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Music: Writing Program Notes

A guide for students who are writing program notes for their recitals.

Parts of Your Program Notes

Make sure to include the following for each piece:

  • The full title with appropriate key, opus numbers, catalog numbers, other numbers, etc.
  • The date of composition if you can find it
  • Movements or sections to be performed

The rules for titles are below (credit Linda Fairtile, Preparing a Concert Program):

Determining the correct title of a musical composition can be tricky. Below are some general guidelines. You can get additional help by contacting the music librarian.

  • If a title is based on the work's genre or form (ex: Sonata, Nocturne, Prelude, Rhapsody, etc.), use the following examples as a guide. Note the use of roman type and the specific application of upper and lower case:

                                            Etude in E Major, op. 10, no. 3       

                                           Sonata No. 13 in B-flat Major, K. 333

  • If the work has a well-known nickname, add this to the end in quotes and parentheses:

            Sonata No. 14 in C-sharp Minor, op. 27, no. 2 ("Moonlight")

  • If a title is unique, it is usually given in the original language, in italics. Be sure to observe the capitalization rules of the original language and include any required diacritical markings:

                  Lieder ohne Worte                                    Don Quichotte à Dulcinée

                  Children's Corner (although Debussy was French, he titled this work in English)

  • If you are performing a piece with separate movements, give the main title on one line and list the movement(s) that you are performing on additional, indented lines. Foreign movement titles are italicized.

           Le Tombeau de Couperin
                Prélude
                Forlane
                Toccata
     
  • For a multi-movement piece without actual movement titles, it's customary to use the tempo markings as default titles.  Foreign tempo words are italicized.

          Sonata in A Major for Violin and Piano
                 Allegretto ben moderato
                 Allegro
                 Ben moderato: Recitative-Fantasia
                 Allegretto poco mosso
  • If you are performing one or more songs from a cycle, give the title of the cycle on one line and list the song(s) that you are performing on additional, indented lines. In this case, although the name of the cycle is italicized, the titles of individual songs are not.

           Frauenliebe und -leben, op. 42
                Seit ich ihn gesehen
                Er, der Herrlichste von Allen
     
  • If you are singing a selection from an opera, oratorio, cantata, musical, etc., give the title of the main work (in italics) on one line and the name of the aria/duet/song (in roman) on the next line:

          L'incoronazione di Poppea
                Pur ti miro
     
  • Jazz or popular works are listed in standard title format:

          Well, You Needn't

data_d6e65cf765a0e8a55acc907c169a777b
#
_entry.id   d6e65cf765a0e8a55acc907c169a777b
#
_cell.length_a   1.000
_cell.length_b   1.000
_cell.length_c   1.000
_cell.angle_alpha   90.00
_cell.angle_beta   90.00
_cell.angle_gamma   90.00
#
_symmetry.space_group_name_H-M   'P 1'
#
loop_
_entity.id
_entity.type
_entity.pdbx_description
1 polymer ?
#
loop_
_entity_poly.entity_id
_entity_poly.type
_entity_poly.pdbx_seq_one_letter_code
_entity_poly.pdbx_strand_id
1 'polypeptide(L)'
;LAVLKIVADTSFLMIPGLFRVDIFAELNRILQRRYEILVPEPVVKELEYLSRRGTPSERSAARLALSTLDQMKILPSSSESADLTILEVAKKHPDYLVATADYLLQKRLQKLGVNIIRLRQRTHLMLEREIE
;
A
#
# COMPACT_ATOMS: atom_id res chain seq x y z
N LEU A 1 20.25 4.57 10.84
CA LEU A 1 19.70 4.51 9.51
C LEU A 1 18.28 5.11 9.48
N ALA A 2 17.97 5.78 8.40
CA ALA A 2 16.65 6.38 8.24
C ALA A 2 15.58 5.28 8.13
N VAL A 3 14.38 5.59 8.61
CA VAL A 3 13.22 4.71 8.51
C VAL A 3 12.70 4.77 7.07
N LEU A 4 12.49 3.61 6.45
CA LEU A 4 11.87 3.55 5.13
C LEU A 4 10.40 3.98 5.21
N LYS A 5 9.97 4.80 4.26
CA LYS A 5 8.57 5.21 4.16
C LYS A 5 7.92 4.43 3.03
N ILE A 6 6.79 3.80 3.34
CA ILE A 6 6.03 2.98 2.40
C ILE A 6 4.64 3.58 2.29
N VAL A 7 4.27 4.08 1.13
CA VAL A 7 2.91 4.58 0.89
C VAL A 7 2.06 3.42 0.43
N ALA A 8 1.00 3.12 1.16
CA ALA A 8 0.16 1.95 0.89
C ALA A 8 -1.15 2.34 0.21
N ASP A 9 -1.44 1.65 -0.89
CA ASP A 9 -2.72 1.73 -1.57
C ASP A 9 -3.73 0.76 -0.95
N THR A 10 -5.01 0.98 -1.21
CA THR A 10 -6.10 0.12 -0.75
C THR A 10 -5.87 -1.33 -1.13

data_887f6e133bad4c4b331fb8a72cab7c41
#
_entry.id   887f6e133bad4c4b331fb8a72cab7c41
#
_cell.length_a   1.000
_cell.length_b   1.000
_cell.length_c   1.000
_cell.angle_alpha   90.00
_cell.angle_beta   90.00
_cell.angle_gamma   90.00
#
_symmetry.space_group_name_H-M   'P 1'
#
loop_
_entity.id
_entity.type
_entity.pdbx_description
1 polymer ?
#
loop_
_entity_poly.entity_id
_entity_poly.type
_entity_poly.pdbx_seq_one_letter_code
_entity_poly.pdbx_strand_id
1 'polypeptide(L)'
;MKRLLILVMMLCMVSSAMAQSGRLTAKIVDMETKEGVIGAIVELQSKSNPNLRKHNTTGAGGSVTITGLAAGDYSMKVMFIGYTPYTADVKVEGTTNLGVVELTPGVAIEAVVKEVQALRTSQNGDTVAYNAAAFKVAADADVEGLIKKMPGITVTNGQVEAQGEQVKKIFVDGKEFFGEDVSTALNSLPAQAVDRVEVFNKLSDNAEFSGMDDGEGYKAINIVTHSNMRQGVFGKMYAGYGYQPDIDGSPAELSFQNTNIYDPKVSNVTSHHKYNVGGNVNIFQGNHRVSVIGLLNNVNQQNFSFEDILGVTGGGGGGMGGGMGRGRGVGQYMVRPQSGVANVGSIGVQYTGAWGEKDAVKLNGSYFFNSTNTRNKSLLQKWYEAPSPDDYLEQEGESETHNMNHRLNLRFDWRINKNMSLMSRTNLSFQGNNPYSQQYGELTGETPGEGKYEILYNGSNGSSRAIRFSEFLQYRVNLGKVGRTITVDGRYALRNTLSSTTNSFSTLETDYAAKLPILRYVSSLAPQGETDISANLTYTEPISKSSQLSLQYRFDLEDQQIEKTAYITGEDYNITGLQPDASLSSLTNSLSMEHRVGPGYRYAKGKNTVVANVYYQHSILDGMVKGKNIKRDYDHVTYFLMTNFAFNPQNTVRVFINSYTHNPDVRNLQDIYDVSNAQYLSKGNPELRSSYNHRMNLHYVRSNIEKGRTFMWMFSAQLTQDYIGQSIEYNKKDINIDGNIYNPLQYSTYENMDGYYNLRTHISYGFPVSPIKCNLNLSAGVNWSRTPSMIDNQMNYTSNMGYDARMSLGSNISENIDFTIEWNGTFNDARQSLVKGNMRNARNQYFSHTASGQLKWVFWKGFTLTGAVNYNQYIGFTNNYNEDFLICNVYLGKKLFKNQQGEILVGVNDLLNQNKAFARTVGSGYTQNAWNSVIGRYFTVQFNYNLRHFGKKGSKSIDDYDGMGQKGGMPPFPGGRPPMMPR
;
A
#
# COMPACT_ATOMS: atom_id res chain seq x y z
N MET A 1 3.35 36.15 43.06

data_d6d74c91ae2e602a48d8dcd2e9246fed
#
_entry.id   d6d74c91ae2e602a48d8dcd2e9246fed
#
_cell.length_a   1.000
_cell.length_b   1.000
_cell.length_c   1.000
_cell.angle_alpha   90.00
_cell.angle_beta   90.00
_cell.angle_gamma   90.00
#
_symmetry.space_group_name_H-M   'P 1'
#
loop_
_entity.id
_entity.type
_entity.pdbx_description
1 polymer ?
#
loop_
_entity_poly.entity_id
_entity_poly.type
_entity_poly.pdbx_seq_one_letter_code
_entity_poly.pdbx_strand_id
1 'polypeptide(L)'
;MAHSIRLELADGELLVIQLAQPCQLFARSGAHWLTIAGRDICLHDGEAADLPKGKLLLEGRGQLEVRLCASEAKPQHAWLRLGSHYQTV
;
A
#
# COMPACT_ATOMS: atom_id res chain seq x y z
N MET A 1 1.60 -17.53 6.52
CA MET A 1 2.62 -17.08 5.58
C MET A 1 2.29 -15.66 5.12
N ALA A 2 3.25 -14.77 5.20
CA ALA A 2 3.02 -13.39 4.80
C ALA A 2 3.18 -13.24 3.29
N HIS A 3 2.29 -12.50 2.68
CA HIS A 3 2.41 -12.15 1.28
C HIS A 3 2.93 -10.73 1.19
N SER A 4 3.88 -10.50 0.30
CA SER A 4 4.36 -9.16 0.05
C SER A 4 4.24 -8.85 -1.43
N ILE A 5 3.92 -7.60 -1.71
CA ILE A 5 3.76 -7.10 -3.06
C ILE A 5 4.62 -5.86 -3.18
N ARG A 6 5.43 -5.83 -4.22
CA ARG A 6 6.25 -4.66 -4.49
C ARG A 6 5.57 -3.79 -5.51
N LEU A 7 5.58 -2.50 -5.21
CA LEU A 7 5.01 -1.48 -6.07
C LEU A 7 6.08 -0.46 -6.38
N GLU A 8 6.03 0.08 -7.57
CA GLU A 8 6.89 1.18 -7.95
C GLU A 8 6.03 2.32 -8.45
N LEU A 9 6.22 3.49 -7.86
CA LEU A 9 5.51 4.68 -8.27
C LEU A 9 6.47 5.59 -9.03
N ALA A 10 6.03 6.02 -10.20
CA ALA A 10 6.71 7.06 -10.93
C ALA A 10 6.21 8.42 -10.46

Foggy Mountain Breakdown

For each piece you play, you'll need to include the name and birth/death dates of the composer(s). In the narrative portion of your program note, you might want to include follow details about the composer(s).

  • When and where the composer lived
  • What historical or personal events influenced the composition?
  • How well-known is this particular piece?
  • What relationship the composer had with other composers of his/her time and how that might have influenced the piece

Some responses to common challenges for adding composer information are below (credit Linda Fairtile, Preparing a Concert Program):

  • My composer is still alive.

           Use the letter "b" followed by a period and space (the abbreviation for "born") and
            his or her birth year: (b. 1957)

  • I don't know if my composer is still alive.

           Try some of these resources: Music SackAll Music GuideWorldCat

  • Different sources give different dates for my composer.

           Go with the source that is the most reliable (library reference book or database
           over a website, unless it's clearly "official").  When in doubt, check with Mandi.

  • My piece is traditional; it has no composer (or it only has an arranger).

            If you cannot identify the arranger (or it has none), just use "Traditional" for the
            composer.  If you know the arranger's name, use this format:

                                                               Traditional
                                                               arr. Moses Hogan

In addition to basic details about the title and composer of the piece you'll be playing, you'll be expected to provide some analysis and interpretation of the piece. This analysis should be aided by background research using library resources (see other tabs). You may also be able to develop some interpretative conclusions based on conversations with your instrument instructor, interviewing a professional performer, or by applying your own expertise and experience playing the piece. Some questions you might answer in your analysis include:

  • What are the key musical elements of this piece? You might focus on harmony, melody, rhythm, accompaniment, etc.
  • What is the overall narrative of this piece? What are its major sections? Does the piece follow a standard musical form and, if so, what does that form consist of?
  • What makes this piece unique?
  • What should your audience listen for in your musical interpretation of this piece?

Be sure to include a vocal translation if there are lyrics to any pieces you're playing (see the tab above).